manganic


Also found in: Dictionary.

man·gan·ic

(mang-gan'ik),
Denoting the trivalent cation of manganese, Mn3+.
References in periodicals archive ?
The level of manganese in the effluent during the dry weather period was higher than that of it influent; this may be due to the anaerobic conditions which occur in the wetland resulting in the decrease in the redox potential transforming manganese from manganic to manganous compounds at about 225mV [2].
If the groundwater is exposed to an oxidizing agent, the soluble manganese will be converted to its insoluble manganic form.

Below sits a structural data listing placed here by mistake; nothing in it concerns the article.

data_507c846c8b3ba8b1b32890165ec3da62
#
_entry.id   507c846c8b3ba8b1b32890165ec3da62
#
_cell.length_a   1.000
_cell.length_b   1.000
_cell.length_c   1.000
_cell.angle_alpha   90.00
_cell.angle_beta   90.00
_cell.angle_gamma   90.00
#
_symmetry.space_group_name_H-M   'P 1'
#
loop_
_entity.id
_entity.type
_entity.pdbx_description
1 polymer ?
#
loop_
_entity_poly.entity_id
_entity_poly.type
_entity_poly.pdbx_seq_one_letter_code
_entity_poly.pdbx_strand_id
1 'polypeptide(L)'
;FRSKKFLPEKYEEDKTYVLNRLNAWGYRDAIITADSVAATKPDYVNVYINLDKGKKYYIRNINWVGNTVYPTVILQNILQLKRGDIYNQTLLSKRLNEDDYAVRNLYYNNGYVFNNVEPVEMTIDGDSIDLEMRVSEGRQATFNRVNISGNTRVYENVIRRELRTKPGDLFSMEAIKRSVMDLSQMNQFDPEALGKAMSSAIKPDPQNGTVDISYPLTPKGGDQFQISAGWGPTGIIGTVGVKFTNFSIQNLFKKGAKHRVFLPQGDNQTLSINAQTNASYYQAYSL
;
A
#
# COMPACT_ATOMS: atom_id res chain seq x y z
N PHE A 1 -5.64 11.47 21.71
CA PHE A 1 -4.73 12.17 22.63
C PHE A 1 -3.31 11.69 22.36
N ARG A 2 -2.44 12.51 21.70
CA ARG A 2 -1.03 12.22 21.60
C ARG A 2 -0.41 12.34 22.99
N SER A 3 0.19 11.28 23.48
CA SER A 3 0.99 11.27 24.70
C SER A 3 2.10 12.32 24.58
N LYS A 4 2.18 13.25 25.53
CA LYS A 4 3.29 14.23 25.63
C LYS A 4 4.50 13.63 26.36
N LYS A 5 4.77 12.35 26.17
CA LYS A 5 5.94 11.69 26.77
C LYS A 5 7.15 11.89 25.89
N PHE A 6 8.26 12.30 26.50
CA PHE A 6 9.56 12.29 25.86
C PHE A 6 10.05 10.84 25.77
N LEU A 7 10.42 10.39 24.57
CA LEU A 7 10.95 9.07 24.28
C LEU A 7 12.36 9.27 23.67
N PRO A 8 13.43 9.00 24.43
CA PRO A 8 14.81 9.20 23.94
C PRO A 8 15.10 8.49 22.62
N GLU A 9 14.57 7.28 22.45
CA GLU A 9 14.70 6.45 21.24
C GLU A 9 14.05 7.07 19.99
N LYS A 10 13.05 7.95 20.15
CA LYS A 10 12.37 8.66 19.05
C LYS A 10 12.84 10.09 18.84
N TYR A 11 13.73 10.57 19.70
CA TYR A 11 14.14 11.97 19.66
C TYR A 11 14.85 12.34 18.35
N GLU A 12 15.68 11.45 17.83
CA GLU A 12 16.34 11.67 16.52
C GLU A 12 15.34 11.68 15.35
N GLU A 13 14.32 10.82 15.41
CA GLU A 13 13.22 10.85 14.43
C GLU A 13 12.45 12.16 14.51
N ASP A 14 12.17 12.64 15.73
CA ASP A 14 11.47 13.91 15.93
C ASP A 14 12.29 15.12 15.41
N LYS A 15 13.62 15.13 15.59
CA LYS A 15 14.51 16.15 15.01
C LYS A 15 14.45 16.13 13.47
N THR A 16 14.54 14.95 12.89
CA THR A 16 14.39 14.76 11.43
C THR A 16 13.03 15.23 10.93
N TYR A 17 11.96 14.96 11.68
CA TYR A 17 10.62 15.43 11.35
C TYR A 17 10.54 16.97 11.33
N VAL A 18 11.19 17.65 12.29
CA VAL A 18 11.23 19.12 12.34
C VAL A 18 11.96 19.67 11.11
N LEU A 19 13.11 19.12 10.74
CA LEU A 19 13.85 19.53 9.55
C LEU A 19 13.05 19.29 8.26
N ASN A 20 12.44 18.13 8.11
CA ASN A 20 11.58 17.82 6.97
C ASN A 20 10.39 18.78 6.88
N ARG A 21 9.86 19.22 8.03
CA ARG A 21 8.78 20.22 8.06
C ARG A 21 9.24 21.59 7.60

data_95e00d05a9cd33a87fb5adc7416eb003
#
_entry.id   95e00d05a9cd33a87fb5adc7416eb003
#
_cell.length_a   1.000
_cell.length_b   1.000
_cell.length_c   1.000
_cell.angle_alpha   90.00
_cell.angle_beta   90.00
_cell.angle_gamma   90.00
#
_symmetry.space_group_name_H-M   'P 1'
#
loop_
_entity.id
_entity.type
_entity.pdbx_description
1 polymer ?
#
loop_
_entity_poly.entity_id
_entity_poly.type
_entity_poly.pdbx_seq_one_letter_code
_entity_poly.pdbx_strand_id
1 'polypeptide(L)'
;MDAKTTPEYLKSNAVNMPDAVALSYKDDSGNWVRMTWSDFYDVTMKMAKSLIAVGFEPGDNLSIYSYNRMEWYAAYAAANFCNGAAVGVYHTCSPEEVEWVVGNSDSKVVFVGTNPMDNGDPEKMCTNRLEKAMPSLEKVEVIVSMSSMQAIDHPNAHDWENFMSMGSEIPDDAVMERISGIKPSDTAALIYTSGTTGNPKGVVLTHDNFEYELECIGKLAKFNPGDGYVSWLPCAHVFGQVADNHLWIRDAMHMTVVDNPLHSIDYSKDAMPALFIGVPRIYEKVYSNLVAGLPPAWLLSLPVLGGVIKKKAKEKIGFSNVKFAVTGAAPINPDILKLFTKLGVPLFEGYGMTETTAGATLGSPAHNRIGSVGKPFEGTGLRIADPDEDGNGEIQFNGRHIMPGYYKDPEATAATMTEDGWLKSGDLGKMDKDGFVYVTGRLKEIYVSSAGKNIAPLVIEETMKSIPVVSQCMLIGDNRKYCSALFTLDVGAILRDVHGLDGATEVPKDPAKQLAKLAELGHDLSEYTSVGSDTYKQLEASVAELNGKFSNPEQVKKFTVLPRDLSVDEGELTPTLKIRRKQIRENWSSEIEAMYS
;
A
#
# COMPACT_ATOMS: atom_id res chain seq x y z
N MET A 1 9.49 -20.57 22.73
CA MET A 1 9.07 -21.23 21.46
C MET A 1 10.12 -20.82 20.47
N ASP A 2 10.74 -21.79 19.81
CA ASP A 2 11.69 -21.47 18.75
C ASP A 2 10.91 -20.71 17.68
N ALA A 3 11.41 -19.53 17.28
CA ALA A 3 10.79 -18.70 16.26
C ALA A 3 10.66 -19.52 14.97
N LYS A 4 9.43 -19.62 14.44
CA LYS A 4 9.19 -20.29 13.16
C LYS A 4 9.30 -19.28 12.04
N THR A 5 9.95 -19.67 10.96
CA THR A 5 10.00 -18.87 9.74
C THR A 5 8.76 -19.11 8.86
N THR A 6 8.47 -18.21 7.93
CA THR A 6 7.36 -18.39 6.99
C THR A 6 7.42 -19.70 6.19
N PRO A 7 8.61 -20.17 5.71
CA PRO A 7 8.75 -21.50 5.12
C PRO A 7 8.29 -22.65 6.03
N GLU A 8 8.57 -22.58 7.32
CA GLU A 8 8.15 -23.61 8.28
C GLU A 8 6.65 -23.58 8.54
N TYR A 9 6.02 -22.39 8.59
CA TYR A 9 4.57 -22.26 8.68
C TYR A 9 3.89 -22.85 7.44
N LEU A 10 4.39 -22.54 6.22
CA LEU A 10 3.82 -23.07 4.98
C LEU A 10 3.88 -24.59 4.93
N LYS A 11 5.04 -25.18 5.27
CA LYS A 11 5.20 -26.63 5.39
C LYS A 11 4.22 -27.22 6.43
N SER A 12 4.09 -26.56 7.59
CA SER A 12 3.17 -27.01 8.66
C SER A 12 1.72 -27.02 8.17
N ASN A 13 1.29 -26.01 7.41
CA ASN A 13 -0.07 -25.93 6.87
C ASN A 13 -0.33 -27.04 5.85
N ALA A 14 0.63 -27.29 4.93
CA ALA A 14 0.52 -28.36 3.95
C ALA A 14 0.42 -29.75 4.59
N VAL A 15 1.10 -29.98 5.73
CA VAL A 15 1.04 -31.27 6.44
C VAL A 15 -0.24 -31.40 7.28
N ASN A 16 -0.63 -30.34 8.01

Variations in redox potentials following waterlogging in different soils are likely the result of many factors, including temperature (Ponnamperuma 1984); soil wetting before waterlogging and soil physical characteristics such as soil porosity (Grable 1966); soil chemical characteristics including organic matter (Chakravarti and Kar 1970; Ponnamperuma 1984; Flessa and Beese 1995); and the presence of nitrates (Grable 1966) and manganic and ferric oxides (Ponnamperuma 1984).